Paul’s defence of his ministry before the governor Felix against the accusations of the Jewish establishment (Acts 24.10–21) is predicated on the reality of the resurrection. Here’s the text of his defence:
A. Knowing that for many years you have been a judge over this nation, I cheerfully make my defence.
B. You can verify that it is not more than twelve days since I went up to worship in Jerusalem, and they did not find me disputing with anyone or stirring up a crowd, either in the temple or in the synagogues or in the city.
C. Neither can they prove to you what they now bring up against me.
But this I confess to you, that according to the Way, which they call a sect, I worship the God of our fathers, believing everything laid down by the Law and written in the Prophets, having a hope in God, which these men themselves accept, that there will be a resurrection of both the just and the unjust.
C′. So I always take pains to have a clear conscience toward both God and man.
B′. Now after several years I came to bring alms to my nation and to present offerings. While I was doing this, they found me purified in the temple, without any crowd or tumult.
A′. But some Jews from Asia – they ought to be here before you and to make an accusation, should they have anything against me. Or else let these men themselves say what wrongdoing they found when I stood before the council, other than this one thing that I cried out while standing among them: ‘It is with respect to the resurrection of the dead that I am on trial before you this day.’
The first half of the chiasm is any old defence: essentially, ‘there is no evidence for a charge against me’. At the middle of the chiasm is the crux of his own defence, innocence applied to Paul personally. The second half of the chiasm has, toward the end of every part, reference to God, sanctity and judgement.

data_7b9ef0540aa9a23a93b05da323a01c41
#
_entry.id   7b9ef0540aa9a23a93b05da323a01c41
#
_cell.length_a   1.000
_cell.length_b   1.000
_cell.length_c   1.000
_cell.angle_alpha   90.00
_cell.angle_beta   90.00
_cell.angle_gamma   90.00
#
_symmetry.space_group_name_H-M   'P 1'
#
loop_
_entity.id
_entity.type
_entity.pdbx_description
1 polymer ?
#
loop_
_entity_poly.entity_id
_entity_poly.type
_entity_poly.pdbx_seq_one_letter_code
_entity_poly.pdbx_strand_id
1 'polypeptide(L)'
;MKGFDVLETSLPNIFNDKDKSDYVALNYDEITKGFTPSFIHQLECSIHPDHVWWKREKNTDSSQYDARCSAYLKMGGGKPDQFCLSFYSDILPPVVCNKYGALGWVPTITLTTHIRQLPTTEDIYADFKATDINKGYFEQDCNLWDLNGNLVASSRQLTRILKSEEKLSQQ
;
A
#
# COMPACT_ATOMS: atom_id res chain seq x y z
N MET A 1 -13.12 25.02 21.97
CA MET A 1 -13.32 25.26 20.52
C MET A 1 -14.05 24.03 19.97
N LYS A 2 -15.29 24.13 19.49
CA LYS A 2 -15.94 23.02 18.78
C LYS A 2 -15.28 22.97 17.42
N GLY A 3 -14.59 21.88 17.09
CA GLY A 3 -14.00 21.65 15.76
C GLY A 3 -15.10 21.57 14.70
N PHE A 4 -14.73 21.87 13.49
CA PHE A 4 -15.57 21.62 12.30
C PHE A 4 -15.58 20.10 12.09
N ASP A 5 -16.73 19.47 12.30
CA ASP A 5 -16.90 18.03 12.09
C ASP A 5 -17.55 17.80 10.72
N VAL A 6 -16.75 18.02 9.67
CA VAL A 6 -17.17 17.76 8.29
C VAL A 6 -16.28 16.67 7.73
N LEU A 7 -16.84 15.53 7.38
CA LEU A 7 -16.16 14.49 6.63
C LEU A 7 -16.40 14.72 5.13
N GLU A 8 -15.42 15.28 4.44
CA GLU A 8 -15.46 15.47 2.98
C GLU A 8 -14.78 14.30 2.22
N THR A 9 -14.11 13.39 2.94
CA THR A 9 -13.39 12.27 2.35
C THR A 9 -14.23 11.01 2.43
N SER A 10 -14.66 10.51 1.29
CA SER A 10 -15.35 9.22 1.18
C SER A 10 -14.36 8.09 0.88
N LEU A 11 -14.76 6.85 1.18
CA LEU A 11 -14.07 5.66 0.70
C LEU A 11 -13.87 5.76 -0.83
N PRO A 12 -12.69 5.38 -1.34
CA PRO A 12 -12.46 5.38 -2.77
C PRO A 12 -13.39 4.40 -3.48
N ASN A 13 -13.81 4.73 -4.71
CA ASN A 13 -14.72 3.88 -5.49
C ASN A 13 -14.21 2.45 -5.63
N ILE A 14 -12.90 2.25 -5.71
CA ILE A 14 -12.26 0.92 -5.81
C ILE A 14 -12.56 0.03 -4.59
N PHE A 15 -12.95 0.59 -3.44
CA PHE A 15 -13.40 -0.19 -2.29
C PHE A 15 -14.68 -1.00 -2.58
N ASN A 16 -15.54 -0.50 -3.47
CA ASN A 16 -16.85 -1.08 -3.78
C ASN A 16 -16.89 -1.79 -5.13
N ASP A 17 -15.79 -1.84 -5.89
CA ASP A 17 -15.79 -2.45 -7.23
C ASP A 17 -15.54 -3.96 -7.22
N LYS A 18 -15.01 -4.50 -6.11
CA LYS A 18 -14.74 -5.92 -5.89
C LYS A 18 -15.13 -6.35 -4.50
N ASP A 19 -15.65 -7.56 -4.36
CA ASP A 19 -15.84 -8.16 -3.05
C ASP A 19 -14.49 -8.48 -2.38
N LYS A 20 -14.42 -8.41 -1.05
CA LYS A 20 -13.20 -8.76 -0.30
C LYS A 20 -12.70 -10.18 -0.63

Paul pleads his case upon the fact that he worships, believes and hopes in the true God who is Judge of all. The middle premise of his argument’s implicit syllogism, which we find in the second half of the chiasm, is that the resurrection has vindicated him (‘resurrection of both the just and the unjust’; ‘clear conscience toward both God and men’; ‘purified in the temple’; ‘I am on trial about the resurrection of the dead’). The conclusion Paul makes, of course, is that he is innocent before God and man.
Resurrection, then, is the source of vindication that gives a man a clear conscience and purification in the Lord’s sanctuary. Paul here (or Luke in his retelling of Paul’s words) does not attempt to explain what resurrection he means, Christ’s or everyone else’s – although I’ll add here that because both the just and the unjust will be raised, this clearly refers to bodily resurrection. Although the final resurrection of all the dead is clearly part of his argument, this is not totally distinct from Christ’s resurrection, the very matter of Paul’s defence before the Jews before he was sent to Felix (Acts 23.6).
We ought, then, to link the judgement of the final resurrection of the just and the unjust, at the Last Day, with the vindication of Christ in his resurrection as the firstfruits of the new creation. How does Paul, and how do we, establish our basis for innocence on the fact of Christ’s resurrection from the dead? That is, how does Christ’s resurrection make the persevering believer innocent?